11 tips for coping with an economic downturn
More and more experts are predicting an economic downturn, which could materialise in the coming months. We offer you 11 tips to prepare yourself for the possibility of a new crisis.
GDP growth in Catalonia came to a screeching halt in the first quarter of 2022, with an increase of just 0.1%. Are we on the verge of a recession?
With the major central banks raising or preparing to raise interest rates to curb inflation, the economy is guaranteed to cool down. And signs of a freeze cannot be ruled out. Even more so if we take into account the global energy crisis and the problems in supply chains. More and more experts point to an economic contraction in months.
With the abrupt downturn caused by the pandemic almost undigested, you would do well to prepare your finances to face a new journey through the desert. Here are some tips on how to avoid being caught off guard by the possible change in the economic cycle. If the pandemic has taught us anything, it is that everything can change drastically from one day to the next.
- Analyse your financial situation. Compile your assets, your monthly income and what part of your expenses are fixed and variable, as well as how much you could reduce your spending budget if needed. If you are an entrepreneur, also foresee what would happen if your income were to fall drastically.
- Reduce your debts. It is important not to face a crisis with a high volume of credit because your income could be reduced. Also, bear in mind that credit and variable interest mortgages are likely to become more expensive in the coming months. If you have a high level of short-term debt, it is better to renegotiate it so that it does not suffocate you. And if you are the creditor, try to speed up repayment to avoid default.
- Look for new sources of income. The more payers you have, the more likely you are to keep some of your income if a crisis hits. If you work as an employee, consider the possibility of doing occasional collaborations with other people or businesses, or even teaching.
- Reconsider purchases and dispensable expenses. A purely common sense measure is not to stretch your arm further than your legs. Assess what you really need and what you can do without in such a volatile context as the current one. And this is especially relevant for high-cost goods and services, such as a house, a car or a holiday on the other side of the globe.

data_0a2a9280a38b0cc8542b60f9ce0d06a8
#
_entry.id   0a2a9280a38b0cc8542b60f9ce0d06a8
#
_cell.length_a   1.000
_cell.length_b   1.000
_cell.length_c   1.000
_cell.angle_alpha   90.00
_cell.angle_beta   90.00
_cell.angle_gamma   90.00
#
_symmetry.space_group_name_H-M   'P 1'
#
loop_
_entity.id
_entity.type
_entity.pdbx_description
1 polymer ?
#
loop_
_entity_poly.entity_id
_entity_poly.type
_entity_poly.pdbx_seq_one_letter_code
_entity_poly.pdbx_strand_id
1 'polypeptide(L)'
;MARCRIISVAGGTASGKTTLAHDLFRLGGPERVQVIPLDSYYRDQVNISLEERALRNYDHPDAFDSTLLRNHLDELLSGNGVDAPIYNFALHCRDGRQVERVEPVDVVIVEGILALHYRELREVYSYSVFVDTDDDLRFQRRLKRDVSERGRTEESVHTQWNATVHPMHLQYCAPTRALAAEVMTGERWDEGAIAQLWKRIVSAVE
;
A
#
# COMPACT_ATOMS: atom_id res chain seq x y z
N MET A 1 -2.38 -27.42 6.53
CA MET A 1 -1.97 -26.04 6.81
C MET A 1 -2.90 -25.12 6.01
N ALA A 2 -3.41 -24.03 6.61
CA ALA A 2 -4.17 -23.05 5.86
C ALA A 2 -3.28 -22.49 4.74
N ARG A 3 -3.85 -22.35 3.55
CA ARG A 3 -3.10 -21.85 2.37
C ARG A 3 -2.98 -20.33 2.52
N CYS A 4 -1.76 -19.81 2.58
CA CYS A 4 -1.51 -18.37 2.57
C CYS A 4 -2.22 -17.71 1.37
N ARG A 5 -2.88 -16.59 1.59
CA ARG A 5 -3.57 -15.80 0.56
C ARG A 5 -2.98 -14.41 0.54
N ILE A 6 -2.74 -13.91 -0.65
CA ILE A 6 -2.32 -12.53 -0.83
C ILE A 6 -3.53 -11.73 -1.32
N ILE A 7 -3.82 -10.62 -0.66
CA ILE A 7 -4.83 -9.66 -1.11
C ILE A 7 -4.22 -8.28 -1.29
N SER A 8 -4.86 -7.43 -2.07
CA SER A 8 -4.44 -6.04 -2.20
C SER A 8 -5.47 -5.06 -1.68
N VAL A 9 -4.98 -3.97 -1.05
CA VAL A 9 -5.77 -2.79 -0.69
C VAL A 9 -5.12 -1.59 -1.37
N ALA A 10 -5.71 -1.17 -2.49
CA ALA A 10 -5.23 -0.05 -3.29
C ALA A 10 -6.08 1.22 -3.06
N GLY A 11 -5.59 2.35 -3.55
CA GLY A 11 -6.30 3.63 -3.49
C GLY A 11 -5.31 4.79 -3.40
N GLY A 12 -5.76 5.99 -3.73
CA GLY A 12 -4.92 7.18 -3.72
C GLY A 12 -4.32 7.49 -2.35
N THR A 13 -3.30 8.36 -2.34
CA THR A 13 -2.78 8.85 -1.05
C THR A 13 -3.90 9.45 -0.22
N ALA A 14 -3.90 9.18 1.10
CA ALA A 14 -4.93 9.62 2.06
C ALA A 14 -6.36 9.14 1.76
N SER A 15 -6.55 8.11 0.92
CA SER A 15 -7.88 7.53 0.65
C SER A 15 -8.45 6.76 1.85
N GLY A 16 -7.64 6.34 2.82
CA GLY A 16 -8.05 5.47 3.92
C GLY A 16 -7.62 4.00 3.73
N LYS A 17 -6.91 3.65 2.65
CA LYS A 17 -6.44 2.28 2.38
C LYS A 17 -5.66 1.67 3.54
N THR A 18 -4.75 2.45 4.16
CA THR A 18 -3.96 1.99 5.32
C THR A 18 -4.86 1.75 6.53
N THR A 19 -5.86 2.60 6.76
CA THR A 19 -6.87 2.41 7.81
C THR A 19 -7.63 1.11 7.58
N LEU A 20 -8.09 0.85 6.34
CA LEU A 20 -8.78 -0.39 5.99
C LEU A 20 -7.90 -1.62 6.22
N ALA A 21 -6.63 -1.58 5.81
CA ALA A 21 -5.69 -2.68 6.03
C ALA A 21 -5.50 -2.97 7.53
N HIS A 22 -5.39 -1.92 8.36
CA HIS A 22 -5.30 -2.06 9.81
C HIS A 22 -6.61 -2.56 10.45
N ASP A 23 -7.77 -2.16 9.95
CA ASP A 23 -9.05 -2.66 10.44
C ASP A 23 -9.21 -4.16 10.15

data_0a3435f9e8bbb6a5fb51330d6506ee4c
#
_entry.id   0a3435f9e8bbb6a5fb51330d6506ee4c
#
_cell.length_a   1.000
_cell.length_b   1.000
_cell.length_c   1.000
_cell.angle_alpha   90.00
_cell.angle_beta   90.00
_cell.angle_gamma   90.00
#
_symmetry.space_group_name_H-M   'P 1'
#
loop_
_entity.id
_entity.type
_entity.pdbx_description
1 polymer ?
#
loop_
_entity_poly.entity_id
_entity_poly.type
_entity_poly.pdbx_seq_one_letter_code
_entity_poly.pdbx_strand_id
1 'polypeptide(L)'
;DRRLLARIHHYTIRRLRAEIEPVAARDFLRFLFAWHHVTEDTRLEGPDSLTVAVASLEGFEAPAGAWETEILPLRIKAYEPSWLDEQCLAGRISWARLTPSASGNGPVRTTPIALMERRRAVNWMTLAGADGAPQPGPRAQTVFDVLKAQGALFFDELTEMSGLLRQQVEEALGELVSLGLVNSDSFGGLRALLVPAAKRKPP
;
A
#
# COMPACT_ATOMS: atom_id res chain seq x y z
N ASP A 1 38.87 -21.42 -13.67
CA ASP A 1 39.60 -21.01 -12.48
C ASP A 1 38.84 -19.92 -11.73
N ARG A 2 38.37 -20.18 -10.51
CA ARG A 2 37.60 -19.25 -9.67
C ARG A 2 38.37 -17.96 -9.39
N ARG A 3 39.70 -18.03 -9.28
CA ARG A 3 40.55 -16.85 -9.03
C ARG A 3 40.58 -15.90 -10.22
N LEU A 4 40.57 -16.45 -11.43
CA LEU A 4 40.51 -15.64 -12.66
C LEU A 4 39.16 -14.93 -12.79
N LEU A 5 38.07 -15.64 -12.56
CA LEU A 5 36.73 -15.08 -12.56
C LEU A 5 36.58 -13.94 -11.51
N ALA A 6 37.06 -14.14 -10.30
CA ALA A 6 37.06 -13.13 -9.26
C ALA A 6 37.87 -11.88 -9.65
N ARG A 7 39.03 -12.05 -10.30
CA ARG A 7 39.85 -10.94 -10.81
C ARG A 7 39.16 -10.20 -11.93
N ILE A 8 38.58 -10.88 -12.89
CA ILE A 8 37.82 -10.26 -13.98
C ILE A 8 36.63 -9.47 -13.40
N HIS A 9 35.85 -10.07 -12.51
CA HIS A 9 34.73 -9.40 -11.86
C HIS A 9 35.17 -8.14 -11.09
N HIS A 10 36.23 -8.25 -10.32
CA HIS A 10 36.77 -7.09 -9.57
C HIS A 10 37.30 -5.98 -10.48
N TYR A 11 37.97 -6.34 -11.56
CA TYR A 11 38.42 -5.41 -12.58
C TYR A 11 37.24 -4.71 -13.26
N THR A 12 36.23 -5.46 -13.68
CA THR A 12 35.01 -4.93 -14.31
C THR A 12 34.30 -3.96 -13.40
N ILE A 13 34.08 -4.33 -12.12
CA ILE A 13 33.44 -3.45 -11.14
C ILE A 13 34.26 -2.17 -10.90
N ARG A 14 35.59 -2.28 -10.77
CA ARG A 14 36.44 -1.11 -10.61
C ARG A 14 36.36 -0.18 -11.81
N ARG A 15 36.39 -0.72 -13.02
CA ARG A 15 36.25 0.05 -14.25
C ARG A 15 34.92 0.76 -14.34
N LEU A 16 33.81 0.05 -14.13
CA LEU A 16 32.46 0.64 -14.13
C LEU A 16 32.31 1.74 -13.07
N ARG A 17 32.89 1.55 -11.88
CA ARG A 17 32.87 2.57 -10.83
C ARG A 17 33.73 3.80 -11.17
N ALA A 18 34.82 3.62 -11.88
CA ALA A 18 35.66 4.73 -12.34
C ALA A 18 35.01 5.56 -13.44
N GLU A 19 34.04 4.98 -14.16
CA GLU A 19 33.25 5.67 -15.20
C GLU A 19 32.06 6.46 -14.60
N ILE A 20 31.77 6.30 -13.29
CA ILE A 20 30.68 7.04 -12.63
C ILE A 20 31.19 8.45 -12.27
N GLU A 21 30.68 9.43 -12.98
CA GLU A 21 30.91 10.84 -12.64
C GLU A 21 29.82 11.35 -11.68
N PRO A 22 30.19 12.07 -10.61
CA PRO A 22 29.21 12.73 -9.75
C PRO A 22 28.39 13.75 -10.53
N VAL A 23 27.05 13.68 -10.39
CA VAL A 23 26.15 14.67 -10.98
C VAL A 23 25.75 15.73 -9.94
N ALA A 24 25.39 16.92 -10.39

- Increase the money available. It is always good to have a financial cushion, but it is especially advisable if times are lean. How many months will your emergency fund last if things go wrong? Adjust it to your circumstances. It is not the same whether you are an entrepreneur, self-employed or an employee entitled to unemployment benefits.
- Allocate part of the investment to liquid assets. It is important that part of our investments can be easily converted into cash. In this way, we guarantee that we will have money available if needed. In other words, it is a bad time to invest all your money in real estate. If there is a crisis, and you need money urgently, you will have to sell it off because real estate is not a liquid asset.
- Diversify your investment. This is a fundamental measure in any economic cycle. No one can guarantee what is going to happen in the economy or in a specific sector, so diversifying your investment always helps to reduce risk. It is about not putting all eggs in one basket. Crises always offer great opportunities to make money from what you don’t put in the emergency fund.
- Think long-term. Avoid letting the whirlwind of the market guide your investment movements. Learn to distinguish cyclical fluctuations from structural ones and focus your investment strategy on the long term. You don’t have to worry if the value of an asset that is clearly a future trend is reduced from time to time.
- Don’t get carried away by emotion. Just as you must avoid impulse buying, you must also eliminate emotion, if not panic, from your investment decisions. And accept sunk cost. Sometimes we are reluctant to get rid of a falling asset because we are psychologically unable to take the loss. Decisions must be made rationally and, if market logic tells us that the asset will continue to fall over the long term, it is better to lose half than to lose everything.
- Anticipate the different possible scenarios and make contingency plans. It is advisable to have plans A, B and even C depending on how deep the recession is and how hard it hits. This way, you will have a clear idea of what resources you have available to adapt to any circumstance.
- Improve your employability. Lifelong learning has already become a labour market requirement, but it is particularly relevant in an economic downturn, as companies tend to cut back on their workforces and competition for each position becomes more acute. Just keep in mind the large number of EREs and ERTEs that took place during the pandemic.
You will find everything you need to know about recessions in the following free course.
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